It’s been a while since we wrote. And this one is an important update. So please read on in case you’ve been following our work.
We started on 14th March 2020. Then there were a few handful of cases and the reporting was hapazard to say the least. Over time, the state/central agencies got more organised in their reporting, and so did our systems. We’ve gone through almost a year now (a month and a half shy of a full year as we write). For all these days we’ve been curating and updating the data on the website and API without a single day being missed. We’ve seen the data being used across research papers and organisations. We’ve seen the value of the data we have been collecting. We had hoped to make a small difference but the result has been bigger than what anyone of us had imagined.
To give you an overview of the work - we have 700+ districts in India. With four data points (confirmed, recovered, deceased, tested) collected per district there are potentially 2800 data points per day. Yes, a lot of districts/states do not give enough details, so we have lesser data to collect, but still the data is vast. The reporting mechanisms by the state/central authorities does not make things easier either. Each state releases its bulletin separately in a different format, so there is no central reporting to pull from. Automation has reduced a lot of the manual effort that was required before. We have resorted to heavy use of OCR to extract data. Even then the last mile delivery (the final entry) is done by volunteers to avoid any glaring mistakes.
So what’s the aim of this post? Well, we’ve been discussing.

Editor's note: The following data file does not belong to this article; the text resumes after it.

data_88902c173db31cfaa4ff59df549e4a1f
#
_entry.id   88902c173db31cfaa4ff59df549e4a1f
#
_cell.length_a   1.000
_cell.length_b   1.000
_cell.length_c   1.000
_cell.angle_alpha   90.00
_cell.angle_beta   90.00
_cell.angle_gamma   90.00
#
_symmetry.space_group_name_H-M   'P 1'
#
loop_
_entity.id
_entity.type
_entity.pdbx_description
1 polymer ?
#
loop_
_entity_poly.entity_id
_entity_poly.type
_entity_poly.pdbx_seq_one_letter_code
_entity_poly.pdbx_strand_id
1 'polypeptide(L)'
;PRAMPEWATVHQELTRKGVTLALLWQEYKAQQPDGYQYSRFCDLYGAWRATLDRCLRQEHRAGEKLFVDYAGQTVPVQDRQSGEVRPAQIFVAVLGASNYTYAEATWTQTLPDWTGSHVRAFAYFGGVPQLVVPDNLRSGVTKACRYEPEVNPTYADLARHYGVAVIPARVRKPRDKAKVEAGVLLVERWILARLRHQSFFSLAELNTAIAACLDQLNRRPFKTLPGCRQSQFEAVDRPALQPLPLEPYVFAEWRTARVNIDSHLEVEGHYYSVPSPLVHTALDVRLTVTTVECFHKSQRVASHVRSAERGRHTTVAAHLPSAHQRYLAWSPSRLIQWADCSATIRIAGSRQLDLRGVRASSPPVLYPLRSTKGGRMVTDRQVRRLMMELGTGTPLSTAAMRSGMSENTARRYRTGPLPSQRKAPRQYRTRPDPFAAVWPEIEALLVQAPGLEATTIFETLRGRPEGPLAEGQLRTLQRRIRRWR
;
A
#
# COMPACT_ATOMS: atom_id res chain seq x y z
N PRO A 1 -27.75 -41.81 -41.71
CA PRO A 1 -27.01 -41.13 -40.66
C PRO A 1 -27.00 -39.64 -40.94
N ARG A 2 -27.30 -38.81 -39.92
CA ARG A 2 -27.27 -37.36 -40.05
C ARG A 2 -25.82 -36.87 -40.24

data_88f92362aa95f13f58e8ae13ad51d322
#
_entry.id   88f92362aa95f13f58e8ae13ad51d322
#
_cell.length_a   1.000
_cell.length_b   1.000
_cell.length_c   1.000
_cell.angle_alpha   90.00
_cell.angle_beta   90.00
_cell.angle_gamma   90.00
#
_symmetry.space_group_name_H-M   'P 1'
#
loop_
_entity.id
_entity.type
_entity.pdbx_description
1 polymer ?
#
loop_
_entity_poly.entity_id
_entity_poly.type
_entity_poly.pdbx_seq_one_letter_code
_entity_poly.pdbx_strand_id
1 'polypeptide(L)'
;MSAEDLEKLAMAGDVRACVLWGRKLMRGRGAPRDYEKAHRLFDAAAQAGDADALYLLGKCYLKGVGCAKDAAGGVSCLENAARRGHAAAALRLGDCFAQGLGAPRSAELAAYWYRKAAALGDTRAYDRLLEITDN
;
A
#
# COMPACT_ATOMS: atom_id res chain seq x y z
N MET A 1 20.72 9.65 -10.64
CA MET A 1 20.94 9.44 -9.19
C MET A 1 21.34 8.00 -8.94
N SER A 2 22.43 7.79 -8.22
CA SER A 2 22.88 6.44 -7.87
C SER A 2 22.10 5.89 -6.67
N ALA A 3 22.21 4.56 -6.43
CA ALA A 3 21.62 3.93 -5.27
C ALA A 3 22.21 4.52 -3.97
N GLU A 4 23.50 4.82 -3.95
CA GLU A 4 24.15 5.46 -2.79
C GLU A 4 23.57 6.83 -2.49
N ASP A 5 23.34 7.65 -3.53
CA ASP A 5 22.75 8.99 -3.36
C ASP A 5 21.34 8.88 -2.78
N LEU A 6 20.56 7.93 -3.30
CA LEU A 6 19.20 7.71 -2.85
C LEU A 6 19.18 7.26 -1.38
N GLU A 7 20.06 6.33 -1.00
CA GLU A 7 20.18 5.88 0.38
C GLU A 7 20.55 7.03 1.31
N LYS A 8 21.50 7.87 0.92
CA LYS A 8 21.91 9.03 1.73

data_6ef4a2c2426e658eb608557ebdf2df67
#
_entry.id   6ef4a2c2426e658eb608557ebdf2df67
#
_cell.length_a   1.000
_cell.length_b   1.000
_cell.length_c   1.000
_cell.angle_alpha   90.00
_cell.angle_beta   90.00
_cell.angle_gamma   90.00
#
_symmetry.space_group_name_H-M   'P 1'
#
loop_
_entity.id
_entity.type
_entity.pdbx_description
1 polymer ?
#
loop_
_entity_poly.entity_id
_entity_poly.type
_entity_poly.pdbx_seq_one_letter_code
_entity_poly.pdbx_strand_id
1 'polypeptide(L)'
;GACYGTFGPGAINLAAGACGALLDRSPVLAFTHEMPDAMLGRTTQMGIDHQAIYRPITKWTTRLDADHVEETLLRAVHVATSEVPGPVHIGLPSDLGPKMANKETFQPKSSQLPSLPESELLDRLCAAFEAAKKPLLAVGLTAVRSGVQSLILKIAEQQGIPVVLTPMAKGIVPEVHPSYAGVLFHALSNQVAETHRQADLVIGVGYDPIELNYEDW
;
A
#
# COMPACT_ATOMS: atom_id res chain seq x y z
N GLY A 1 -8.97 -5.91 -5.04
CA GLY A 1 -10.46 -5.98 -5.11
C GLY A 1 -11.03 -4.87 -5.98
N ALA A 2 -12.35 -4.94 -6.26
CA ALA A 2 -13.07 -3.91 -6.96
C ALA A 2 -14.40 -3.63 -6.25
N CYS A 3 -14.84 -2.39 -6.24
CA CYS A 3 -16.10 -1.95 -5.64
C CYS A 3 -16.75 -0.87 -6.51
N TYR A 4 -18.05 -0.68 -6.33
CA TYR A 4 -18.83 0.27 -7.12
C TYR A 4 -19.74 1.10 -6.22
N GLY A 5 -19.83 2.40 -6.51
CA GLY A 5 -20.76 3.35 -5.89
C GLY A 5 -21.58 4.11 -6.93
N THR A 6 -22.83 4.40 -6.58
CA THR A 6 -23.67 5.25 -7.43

Over the last few weeks, we have been having internal discussions on a critical topic - “When do we call it quits?”
It’s not a question on which we have an agreement. There are varying opinions on this. One of the things we have been evaluating is whether we have the bandwidth to collect data when normal life seems to have resumed in a lot of places. Many of the volunteers who were active before haven’t been able to spend time due to the resumption of their personal/professional lives in full capacities. This has put the work of data updation on a handful of volunteers which we believe is not fair for us as an initiative. While we understand the importance of the data, we also realise that there’s an operational limit.
The result of these conversations is two-fold:
- We are scaling down our operations. The testing data being collected for districts has been discontinued starting 2nd Feb 2021.
- We will regroup every few weeks to evaluate what our end goal will be.
These two decisions are driven based on necessity and reality. The necessity of not overloading people with work. And the reality of some of the data losing its importance. We aren’t seeing a lot of work being done on district testing data that we have collected. And the sources for testing data are extremely varied and difficult. Most of the times they are not part of the same bulletins released by the states so we have to resort to secondary sources (newspapers et al). This makes automation a challenge. Hence, starting 2nd Feb 2021, the district testing data has been discontinued. This reflects across the website and the API. The state/district case reporting, state level testing numbers, the vaccination data (whatever is available) will continue to flow as is. These won’t change as of now.
Over the last year, a lot of you folks have helped us in different ways. We sincerely appreciate all the help! Many have volunteered with us, many have cheered us on, many have shown us the value of the data we have collected, many have kept us on our toes by reporting issues. But most of all, all of you have made us believe that honest collaborations can lead to great results. You folks have brought a smile on our faces many a times. Thank you for that :)
We will continue to remain open and transparent about our thought processes and decisions with all of you folks. But eventually this intiative will stop. That’s a reality we cannot deny. Until then, we will continue to take one day at a time.
Until we write again,